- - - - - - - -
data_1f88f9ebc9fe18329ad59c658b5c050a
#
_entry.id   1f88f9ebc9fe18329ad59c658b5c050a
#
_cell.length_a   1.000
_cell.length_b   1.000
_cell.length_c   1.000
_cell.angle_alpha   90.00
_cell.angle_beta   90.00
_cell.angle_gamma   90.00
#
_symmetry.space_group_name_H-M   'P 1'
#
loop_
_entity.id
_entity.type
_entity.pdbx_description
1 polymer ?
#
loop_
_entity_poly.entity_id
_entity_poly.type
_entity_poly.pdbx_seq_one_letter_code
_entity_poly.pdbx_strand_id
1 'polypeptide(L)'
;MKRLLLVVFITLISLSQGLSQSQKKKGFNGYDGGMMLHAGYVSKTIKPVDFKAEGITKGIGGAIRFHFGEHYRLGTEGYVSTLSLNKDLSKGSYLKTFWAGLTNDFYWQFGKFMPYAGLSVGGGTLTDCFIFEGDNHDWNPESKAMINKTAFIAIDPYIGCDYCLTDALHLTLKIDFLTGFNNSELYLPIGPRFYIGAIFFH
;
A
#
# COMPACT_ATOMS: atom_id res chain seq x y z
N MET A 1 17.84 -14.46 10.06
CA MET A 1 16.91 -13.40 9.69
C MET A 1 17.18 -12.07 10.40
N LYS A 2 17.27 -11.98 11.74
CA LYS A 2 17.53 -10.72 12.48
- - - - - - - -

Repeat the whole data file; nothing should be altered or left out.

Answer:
data_1f88f9ebc9fe18329ad59c658b5c050a
#
_entry.id   1f88f9ebc9fe18329ad59c658b5c050a
#
_cell.length_a   1.000
_cell.length_b   1.000
_cell.length_c   1.000
_cell.angle_alpha   90.00
_cell.angle_beta   90.00
_cell.angle_gamma   90.00
#
_symmetry.space_group_name_H-M   'P 1'
#
loop_
_entity.id
_entity.type
_entity.pdbx_description
1 polymer ?
#
loop_
_entity_poly.entity_id
_entity_poly.type
_entity_poly.pdbx_seq_one_letter_code
_entity_poly.pdbx_strand_id
1 'polypeptide(L)'
;MKRLLLVVFITLISLSQGLSQSQKKKGFNGYDGGMMLHAGYVSKTIKPVDFKAEGITKGIGGAIRFHFGEHYRLGTEGYVSTLSLNKDLSKGSYLKTFWAGLTNDFYWQFGKFMPYAGLSVGGGTLTDCFIFEGDNHDWNPESKAMINKTAFIAIDPYIGCDYCLTDALHLTLKIDFLTGFNNSELYLPIGPRFYIGAIFFH
;
A
#
# COMPACT_ATOMS: atom_id res chain seq x y z
N MET A 1 17.84 -14.46 10.06
CA MET A 1 16.91 -13.40 9.69
C MET A 1 17.18 -12.07 10.40
N LYS A 2 17.27 -11.98 11.74
CA LYS A 2 17.53 -10.72 12.48